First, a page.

When it comes to entrepreneurship, many Wharton faculty are world-renowned thought leaders. A recent Knowledge@Wharton article featured their take on a survey of alumni in the San Francisco area about the future of the investor-startup ecosystem. Here’s an edited excerpt of that article:
These days, technology start-ups want more than just a check from venture capital backers and other investors. They are increasingly looking for operational help and industry expertise as well, a recent survey of Wharton alumni in the San Francisco area shows.
In a marked departure from the dot-com era of the 1990s, these companies also put more value on market know-how and connections over snagging a high valuation or a venture capitalist with a marquee name, according to a November 2013 survey of 126 mostly senior tech executives or managers who work at young companies.
Such a shift in the trend is a result of venture capitalists also raising the bar on their investment criteria. No longer are VC firms content to just take a stake in a company in a hot industry with growing market share, at least for startups beyond the seed stage of investment. Now investors are also insisting on start-ups having a business model with a path to profitability.
“Investors are no longer just blindly supporting a company, and startups are no longer just doing well by virtue of being in a hot new market space,” says Saikat Chaudhuri, Wharton adjunct associate professor of management and executive director of the Mack Institute for Innovation Management, who helped craft the survey questions. “Companies really are expected to think about profitability.”
As investors ask for proof of sustainability, startups in turn want backers to help them grow instead of just writing a check. The explosion of incubators and accelerators like Y-Combinator, 500 Startups, RocketSpace, Rock Health, Plug and Play and others is in large part attributable to this need. Even many institutional VC firms, such as Andreessen Horowitz, Kleiner Perkins, and Sequoia, are selling more than money. “Other things like the operational metrics, recruiting capability, marketing and industry expertise and connections, these things have become hugely important,” says Chaudhuri.
In the survey, 32% of respondents said they chose backers based on industry expertise and connections. It was the second most popular answer — topped only by the level of capital required — at 35%. Other factors included the strategic and commercial benefits brought by the investor, speed of the investment decision and personal chemistry.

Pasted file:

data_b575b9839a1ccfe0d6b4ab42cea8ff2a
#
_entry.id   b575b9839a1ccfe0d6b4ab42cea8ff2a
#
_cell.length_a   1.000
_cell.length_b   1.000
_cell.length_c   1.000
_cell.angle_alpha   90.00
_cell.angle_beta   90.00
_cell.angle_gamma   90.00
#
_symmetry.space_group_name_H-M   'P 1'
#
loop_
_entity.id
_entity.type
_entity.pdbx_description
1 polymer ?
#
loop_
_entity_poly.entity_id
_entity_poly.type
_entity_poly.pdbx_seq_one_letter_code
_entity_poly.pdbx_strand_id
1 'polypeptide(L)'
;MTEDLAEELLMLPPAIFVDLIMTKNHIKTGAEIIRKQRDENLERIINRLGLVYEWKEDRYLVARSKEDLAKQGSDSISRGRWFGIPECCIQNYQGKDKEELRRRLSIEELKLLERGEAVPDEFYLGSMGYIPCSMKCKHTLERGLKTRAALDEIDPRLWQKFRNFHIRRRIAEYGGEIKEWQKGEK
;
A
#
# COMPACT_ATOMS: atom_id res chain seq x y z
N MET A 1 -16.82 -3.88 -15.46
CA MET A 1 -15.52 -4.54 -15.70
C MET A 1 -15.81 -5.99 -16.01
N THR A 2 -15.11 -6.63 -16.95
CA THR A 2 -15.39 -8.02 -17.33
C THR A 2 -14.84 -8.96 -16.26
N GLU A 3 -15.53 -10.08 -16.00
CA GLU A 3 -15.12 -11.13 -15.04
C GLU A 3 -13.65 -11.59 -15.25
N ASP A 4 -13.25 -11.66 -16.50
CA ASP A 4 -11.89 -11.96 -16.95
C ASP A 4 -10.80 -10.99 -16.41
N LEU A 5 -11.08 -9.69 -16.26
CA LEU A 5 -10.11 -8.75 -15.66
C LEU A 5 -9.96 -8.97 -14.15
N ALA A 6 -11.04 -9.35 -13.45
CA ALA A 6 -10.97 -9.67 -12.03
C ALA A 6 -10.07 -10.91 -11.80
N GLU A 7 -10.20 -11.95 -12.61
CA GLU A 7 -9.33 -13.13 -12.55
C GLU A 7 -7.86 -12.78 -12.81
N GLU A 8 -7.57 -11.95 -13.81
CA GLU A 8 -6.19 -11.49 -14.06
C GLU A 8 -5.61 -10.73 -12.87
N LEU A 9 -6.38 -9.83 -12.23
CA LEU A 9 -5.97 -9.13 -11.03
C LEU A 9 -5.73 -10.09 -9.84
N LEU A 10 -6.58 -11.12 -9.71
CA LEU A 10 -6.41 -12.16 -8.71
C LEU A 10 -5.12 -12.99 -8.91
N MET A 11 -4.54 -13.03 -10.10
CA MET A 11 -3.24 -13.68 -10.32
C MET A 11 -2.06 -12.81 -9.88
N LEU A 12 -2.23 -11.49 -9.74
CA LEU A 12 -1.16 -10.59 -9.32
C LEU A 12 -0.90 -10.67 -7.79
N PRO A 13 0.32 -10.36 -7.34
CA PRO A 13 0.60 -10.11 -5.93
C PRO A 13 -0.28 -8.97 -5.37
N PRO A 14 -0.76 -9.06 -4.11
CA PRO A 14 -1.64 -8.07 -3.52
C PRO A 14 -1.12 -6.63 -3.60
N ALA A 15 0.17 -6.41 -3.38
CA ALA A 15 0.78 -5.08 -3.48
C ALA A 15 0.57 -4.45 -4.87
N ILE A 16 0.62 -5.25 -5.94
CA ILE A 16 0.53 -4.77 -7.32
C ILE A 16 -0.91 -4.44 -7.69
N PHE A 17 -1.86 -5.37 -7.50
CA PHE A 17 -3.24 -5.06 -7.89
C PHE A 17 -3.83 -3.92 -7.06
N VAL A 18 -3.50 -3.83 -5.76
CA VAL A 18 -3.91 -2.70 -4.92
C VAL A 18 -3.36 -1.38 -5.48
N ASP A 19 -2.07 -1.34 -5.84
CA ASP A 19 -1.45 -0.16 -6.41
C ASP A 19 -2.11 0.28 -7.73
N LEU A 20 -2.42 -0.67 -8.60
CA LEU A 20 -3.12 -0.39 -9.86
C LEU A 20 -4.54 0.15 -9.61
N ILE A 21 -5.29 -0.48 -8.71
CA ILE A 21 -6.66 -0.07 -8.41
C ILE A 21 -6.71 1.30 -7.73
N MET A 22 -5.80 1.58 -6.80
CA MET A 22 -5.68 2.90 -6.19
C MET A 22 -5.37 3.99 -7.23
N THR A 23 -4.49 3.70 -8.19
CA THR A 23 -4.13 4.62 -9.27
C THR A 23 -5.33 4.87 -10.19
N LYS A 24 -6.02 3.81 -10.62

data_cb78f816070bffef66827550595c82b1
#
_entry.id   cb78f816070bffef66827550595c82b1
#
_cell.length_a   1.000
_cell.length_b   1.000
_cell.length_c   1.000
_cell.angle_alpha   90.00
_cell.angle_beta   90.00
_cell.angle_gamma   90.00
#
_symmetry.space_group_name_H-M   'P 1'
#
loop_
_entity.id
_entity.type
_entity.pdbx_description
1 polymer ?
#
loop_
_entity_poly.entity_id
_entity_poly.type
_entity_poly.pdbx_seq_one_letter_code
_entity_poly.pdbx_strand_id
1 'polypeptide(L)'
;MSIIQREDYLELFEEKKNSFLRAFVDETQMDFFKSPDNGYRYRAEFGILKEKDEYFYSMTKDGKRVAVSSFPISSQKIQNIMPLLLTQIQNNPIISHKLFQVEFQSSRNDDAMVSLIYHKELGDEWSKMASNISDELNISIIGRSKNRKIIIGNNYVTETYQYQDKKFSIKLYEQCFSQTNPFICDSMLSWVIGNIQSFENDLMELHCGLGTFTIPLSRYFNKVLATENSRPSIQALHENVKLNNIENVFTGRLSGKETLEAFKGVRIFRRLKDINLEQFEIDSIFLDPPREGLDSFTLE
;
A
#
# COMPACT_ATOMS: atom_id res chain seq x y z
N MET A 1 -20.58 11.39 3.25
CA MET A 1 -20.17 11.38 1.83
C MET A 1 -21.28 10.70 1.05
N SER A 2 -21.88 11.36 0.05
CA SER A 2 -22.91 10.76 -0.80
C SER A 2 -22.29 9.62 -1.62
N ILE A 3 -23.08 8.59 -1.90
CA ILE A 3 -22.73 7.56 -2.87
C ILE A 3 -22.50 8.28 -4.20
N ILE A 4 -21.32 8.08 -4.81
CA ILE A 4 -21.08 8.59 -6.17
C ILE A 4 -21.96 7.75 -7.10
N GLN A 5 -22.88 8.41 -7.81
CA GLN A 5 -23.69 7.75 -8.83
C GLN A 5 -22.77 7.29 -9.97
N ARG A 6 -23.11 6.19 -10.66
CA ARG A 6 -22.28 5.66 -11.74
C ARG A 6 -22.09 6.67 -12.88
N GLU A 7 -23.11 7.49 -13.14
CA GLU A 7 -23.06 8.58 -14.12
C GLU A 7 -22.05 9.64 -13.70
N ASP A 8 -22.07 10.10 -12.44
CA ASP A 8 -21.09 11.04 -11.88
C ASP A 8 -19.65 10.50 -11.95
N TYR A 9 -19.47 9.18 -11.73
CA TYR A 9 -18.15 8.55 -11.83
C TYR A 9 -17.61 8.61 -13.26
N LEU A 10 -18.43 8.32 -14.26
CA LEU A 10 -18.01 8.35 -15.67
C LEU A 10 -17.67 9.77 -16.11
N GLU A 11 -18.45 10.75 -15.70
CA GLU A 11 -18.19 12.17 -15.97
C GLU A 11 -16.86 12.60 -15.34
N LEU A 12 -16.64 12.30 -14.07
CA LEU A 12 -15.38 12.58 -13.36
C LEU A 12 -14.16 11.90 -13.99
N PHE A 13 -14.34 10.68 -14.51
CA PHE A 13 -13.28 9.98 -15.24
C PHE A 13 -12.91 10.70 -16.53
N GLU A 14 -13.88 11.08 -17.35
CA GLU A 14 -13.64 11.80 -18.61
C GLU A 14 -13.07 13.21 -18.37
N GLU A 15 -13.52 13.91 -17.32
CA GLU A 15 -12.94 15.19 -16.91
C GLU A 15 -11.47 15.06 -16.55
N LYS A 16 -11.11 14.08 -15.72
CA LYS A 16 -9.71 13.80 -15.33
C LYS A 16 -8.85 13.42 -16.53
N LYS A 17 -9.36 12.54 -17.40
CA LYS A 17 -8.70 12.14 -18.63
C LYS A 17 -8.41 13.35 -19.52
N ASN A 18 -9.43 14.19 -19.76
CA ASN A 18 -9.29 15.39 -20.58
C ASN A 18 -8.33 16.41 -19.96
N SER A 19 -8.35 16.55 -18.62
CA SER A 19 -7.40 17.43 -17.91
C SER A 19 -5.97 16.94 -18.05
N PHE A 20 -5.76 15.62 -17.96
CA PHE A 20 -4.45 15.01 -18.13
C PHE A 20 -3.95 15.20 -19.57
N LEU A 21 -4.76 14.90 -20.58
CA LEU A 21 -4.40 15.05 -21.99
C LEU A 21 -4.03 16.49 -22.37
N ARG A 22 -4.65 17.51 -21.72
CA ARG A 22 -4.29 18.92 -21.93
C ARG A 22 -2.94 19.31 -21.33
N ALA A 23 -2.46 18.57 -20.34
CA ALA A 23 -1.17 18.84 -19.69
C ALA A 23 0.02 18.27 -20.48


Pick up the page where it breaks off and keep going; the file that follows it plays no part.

Wharton management professor Raffi Amit says the VC industry already is going through a “seismic” change. “The industry is contracting,” he states, noting that there were 1,000 VC firms in 2000, but now only 300 remain active. But while the number of VCs has declined, the overall investment pot for start-ups is larger because the number of alternative sources for funding — including “super angels,” incubators and crowd-funding platforms — has “exploded,” Amit adds.
Wharton | San Francisco vice dean Doug Collom has a different view. “There is a well-known phenomenon occurring today in the industry call the ‘Series A crunch’ — and more recently, the ‘Series B crunch’ — that has resulted in part from a lot of institutional VCs spreading modest, seed-level amounts of money in early stage companies, with little or no diligence,” Collom says. “Then, when these startups burn through their seed capital and seek to step up to institutional levels of financing, i.e., in the range of $2 million to $5 million or more, the VC investor only at that time will take a more deliberate look to see if a follow-on financing at that level can be warranted. The number of companies that are failing because of the ‘crunch’ that occurs when the institutional VCs fail to make these follow-on investments is massive.”
Click here to read the full article in Knowledge@Wharton.
Click here to read the full report in the Wharton | San Francisco Review, Building Bridges to Innovation.